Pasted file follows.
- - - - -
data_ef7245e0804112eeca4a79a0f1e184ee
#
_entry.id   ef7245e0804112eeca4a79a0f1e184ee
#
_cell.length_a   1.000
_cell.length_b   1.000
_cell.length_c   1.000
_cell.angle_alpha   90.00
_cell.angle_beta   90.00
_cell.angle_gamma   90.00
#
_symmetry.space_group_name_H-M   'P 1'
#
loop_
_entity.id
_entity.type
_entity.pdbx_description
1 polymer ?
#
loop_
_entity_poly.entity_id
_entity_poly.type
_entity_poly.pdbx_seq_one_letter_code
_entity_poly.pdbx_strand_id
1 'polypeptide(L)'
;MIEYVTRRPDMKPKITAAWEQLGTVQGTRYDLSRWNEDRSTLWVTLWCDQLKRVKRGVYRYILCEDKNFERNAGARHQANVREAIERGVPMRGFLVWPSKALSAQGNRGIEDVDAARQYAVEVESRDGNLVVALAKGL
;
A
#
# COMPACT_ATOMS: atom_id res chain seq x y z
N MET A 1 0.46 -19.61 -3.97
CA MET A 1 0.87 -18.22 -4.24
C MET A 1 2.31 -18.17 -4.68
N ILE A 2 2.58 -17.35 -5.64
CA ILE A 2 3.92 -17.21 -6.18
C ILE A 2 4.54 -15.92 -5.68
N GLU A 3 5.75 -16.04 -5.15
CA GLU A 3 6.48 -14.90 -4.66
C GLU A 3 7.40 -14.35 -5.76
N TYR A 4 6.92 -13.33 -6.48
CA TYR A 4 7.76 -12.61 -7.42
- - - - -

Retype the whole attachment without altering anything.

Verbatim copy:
data_ef7245e0804112eeca4a79a0f1e184ee
#
_entry.id   ef7245e0804112eeca4a79a0f1e184ee
#
_cell.length_a   1.000
_cell.length_b   1.000
_cell.length_c   1.000
_cell.angle_alpha   90.00
_cell.angle_beta   90.00
_cell.angle_gamma   90.00
#
_symmetry.space_group_name_H-M   'P 1'
#
loop_
_entity.id
_entity.type
_entity.pdbx_description
1 polymer ?
#
loop_
_entity_poly.entity_id
_entity_poly.type
_entity_poly.pdbx_seq_one_letter_code
_entity_poly.pdbx_strand_id
1 'polypeptide(L)'
;MIEYVTRRPDMKPKITAAWEQLGTVQGTRYDLSRWNEDRSTLWVTLWCDQLKRVKRGVYRYILCEDKNFERNAGARHQANVREAIERGVPMRGFLVWPSKALSAQGNRGIEDVDAARQYAVEVESRDGNLVVALAKGL
;
A
#
# COMPACT_ATOMS: atom_id res chain seq x y z
N MET A 1 0.46 -19.61 -3.97
CA MET A 1 0.87 -18.22 -4.24
C MET A 1 2.31 -18.17 -4.68
N ILE A 2 2.58 -17.35 -5.64
CA ILE A 2 3.92 -17.21 -6.18
C ILE A 2 4.54 -15.92 -5.68
N GLU A 3 5.75 -16.04 -5.15
CA GLU A 3 6.48 -14.90 -4.66
C GLU A 3 7.40 -14.35 -5.76
N TYR A 4 6.92 -13.33 -6.48
CA TYR A 4 7.76 -12.61 -7.42